The prior art patent separately discussed by the court was the Dell Alvos patent, No. 2,470,424, applied for May 16, 1946 and granted May 17, 1947, covering a wash solution for preservations of fruits and vegetables prepared by using sodium carbonate and sulphur dioxide, which is acidic, having pH in the specified range of 5. to 6.


Appellant argues that the Dell Alvos patent does not teach how much water or carbon dioxide, CO(2) gas, to use or how strong to make the solution to use, nor what size or kind of vegetables to treat and therefore it does nothing to teach the Antle process. But the arguments do not persuade that appellant contributed discovery or invention over the Dell Alvos patent in any of the particulars presented. We find no error in the court's conclusion that 'novelty does not exist in plaintiff's patent.'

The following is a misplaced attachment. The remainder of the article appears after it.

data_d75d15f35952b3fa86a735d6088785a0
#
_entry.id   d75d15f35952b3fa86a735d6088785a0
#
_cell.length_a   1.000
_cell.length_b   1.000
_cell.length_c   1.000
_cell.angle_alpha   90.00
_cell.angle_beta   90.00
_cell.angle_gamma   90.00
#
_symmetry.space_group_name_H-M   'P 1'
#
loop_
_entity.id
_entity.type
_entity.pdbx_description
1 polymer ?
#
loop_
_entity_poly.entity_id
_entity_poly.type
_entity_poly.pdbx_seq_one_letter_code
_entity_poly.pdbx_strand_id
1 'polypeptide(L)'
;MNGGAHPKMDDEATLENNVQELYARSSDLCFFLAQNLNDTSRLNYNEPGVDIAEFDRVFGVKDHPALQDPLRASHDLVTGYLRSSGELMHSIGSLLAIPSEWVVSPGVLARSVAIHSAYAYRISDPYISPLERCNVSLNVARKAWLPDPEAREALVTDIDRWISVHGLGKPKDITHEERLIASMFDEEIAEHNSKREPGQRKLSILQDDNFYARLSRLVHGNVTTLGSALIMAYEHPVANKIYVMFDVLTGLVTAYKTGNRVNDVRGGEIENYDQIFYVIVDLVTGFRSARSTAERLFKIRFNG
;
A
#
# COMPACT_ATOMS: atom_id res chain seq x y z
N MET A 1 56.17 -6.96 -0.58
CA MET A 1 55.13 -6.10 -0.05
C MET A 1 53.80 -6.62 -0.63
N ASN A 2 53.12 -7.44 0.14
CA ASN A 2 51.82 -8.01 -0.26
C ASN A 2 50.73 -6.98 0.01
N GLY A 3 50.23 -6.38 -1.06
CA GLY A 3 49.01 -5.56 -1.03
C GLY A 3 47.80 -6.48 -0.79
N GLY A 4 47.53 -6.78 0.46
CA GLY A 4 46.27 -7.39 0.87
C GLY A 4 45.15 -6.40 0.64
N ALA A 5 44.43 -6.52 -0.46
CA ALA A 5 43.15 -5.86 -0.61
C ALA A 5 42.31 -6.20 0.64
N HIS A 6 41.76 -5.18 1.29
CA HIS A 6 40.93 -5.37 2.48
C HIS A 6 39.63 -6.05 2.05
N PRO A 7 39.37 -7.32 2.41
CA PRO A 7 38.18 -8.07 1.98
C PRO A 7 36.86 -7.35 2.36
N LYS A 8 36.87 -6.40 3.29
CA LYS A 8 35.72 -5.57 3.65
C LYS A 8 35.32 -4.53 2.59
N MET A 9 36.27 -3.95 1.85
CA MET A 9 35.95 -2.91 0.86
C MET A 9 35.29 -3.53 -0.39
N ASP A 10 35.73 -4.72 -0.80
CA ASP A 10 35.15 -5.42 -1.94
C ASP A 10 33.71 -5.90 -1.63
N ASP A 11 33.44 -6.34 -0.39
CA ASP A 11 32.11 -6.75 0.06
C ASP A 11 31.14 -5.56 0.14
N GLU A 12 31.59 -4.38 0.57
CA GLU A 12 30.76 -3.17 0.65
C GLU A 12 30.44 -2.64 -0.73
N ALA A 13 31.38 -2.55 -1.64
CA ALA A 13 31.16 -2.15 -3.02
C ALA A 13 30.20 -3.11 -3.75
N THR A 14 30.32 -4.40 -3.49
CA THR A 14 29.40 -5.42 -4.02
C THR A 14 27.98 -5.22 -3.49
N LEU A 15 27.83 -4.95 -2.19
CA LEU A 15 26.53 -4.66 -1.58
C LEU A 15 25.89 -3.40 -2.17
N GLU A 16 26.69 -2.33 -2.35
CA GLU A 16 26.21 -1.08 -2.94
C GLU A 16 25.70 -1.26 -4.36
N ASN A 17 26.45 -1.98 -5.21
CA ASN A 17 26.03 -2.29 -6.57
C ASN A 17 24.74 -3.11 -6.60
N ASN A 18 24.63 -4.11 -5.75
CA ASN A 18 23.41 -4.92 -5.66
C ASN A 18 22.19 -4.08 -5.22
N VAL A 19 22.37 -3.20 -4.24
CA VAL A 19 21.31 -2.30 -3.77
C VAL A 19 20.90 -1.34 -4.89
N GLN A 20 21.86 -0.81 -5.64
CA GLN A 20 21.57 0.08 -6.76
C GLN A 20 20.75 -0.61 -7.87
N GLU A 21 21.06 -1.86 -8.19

The court also found the patent in suit to be void for indefiniteness as follows:


'There is a further norm by which we conclude plaintiff's patent must be ruled invalid if there was no prior art destroying novelty. We think it is indefinite under Section 112 of Title 35 of the United States Code. The purported patent does not describe or define the process so that others will be enabled to ascertain its limits.


'The inventor 'must inform the public during the life of the patent of the limits of the monopoly asserted, so that it may be known which features may be safely used or manufactured without a license and which may not.' (B. B. Chemical Co. v. Cataract Chemical Co., 2 Cir., 1941, 122 F.2d 526.)


'The claims in the patent recite the inclusion in the solution of 'an edible buffer * * * a buffer agent', for the stated purpose of buffering the sodium bisulfite. Claim 4 is characteristic of terms used in the various patent claims: